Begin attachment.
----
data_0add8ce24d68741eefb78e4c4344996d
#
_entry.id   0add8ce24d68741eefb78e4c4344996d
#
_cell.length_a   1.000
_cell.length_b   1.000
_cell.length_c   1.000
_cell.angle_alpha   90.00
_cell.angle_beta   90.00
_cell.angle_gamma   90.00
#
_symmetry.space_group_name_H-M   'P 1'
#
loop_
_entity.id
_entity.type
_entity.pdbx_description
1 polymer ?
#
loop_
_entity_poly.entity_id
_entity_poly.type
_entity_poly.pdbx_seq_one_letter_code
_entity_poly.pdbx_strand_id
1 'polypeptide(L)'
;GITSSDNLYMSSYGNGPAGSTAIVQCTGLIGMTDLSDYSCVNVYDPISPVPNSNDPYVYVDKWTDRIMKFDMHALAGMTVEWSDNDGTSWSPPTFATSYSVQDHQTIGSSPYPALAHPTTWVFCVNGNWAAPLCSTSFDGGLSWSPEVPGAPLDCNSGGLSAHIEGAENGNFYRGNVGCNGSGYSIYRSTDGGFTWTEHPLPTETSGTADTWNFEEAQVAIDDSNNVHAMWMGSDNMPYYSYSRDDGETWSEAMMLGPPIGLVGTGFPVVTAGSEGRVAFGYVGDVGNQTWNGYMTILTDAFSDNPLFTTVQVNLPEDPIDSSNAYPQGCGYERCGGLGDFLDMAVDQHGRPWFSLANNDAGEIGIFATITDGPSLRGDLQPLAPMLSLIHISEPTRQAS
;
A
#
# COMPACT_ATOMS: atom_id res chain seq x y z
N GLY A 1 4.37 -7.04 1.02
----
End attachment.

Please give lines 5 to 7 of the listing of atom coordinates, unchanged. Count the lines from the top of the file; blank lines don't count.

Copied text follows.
_cell.length_a   1.000
_cell.length_b   1.000
_cell.length_c   1.000